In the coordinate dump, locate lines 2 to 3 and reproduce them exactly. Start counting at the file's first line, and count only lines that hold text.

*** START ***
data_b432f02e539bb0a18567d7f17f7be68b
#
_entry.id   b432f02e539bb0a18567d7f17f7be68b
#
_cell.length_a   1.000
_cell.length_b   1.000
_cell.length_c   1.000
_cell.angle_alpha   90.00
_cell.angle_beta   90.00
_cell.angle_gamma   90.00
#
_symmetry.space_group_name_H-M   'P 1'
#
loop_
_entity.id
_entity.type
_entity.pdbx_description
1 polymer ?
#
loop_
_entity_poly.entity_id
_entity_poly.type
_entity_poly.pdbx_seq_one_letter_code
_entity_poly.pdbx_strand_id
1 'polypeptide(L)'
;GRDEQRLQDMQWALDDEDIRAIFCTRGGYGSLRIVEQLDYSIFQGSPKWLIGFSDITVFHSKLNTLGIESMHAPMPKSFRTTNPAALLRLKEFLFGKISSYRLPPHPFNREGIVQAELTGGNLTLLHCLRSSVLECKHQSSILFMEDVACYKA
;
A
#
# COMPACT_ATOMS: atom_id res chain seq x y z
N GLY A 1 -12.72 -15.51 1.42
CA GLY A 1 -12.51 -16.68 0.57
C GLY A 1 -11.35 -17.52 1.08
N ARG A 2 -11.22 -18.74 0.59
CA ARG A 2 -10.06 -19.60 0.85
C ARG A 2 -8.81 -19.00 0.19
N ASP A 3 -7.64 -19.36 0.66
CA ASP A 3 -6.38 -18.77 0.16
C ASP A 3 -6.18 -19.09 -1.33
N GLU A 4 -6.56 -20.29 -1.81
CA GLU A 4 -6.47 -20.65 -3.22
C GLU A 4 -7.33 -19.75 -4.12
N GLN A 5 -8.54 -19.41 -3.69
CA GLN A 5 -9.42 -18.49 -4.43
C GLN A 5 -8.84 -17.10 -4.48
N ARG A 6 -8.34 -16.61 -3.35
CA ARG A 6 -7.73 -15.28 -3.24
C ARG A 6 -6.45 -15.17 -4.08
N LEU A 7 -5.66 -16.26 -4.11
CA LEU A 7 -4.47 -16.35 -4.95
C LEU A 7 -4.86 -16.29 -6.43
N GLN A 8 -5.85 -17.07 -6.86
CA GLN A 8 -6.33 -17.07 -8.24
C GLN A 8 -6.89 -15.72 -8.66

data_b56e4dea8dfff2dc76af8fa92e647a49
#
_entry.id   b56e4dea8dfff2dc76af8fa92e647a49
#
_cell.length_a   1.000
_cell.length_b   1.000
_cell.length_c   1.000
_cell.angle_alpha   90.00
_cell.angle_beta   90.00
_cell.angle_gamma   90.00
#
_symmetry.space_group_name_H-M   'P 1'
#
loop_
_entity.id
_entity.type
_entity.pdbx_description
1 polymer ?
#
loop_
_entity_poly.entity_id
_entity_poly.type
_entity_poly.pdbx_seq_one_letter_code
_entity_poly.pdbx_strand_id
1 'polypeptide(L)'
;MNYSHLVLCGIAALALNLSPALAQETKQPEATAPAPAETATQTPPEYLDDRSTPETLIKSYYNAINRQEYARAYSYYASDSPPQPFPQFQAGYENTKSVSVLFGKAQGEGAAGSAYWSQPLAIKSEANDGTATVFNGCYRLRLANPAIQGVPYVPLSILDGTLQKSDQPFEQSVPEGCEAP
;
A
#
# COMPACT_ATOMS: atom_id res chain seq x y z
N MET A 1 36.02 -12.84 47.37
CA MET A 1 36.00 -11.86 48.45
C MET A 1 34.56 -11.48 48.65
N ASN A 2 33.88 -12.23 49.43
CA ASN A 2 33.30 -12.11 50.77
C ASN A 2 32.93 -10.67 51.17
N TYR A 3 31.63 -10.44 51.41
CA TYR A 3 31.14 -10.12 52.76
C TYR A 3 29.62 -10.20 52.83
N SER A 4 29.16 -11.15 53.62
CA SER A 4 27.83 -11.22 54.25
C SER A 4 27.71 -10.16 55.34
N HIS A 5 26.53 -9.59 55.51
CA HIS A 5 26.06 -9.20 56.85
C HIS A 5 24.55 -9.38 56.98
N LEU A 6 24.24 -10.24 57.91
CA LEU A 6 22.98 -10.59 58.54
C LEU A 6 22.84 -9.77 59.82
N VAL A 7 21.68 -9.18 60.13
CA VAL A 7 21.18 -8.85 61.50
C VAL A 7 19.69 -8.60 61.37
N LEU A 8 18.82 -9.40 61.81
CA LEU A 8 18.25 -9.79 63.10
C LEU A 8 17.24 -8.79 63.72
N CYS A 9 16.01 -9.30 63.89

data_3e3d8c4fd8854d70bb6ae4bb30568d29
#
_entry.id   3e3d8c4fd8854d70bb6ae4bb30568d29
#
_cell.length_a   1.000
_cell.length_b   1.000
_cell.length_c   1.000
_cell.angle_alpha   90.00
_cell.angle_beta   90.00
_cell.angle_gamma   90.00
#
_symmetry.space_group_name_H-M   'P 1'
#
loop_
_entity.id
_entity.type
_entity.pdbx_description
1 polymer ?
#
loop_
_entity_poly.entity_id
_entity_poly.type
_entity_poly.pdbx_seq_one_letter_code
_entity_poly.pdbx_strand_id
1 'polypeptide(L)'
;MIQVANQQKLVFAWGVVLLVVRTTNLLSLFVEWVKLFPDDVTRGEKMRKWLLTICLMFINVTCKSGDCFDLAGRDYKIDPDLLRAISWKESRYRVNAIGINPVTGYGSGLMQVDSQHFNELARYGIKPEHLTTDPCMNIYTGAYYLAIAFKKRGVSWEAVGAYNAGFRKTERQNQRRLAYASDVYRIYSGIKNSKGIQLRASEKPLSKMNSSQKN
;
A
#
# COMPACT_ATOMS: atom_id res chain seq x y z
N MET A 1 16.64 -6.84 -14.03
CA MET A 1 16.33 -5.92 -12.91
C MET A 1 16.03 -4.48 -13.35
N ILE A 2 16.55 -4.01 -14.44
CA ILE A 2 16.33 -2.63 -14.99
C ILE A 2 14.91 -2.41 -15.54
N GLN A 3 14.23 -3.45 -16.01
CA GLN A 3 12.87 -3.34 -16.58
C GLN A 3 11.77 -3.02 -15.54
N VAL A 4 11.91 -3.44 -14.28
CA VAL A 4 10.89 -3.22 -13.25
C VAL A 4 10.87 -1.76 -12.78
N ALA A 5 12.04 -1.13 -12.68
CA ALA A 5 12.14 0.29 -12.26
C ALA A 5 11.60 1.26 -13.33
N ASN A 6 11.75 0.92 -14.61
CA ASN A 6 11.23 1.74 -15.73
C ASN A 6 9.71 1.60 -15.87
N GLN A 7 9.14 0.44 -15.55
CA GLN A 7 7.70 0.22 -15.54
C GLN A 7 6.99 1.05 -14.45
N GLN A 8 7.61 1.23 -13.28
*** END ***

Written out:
#
_entry.id   b432f02e539bb0a18567d7f17f7be68b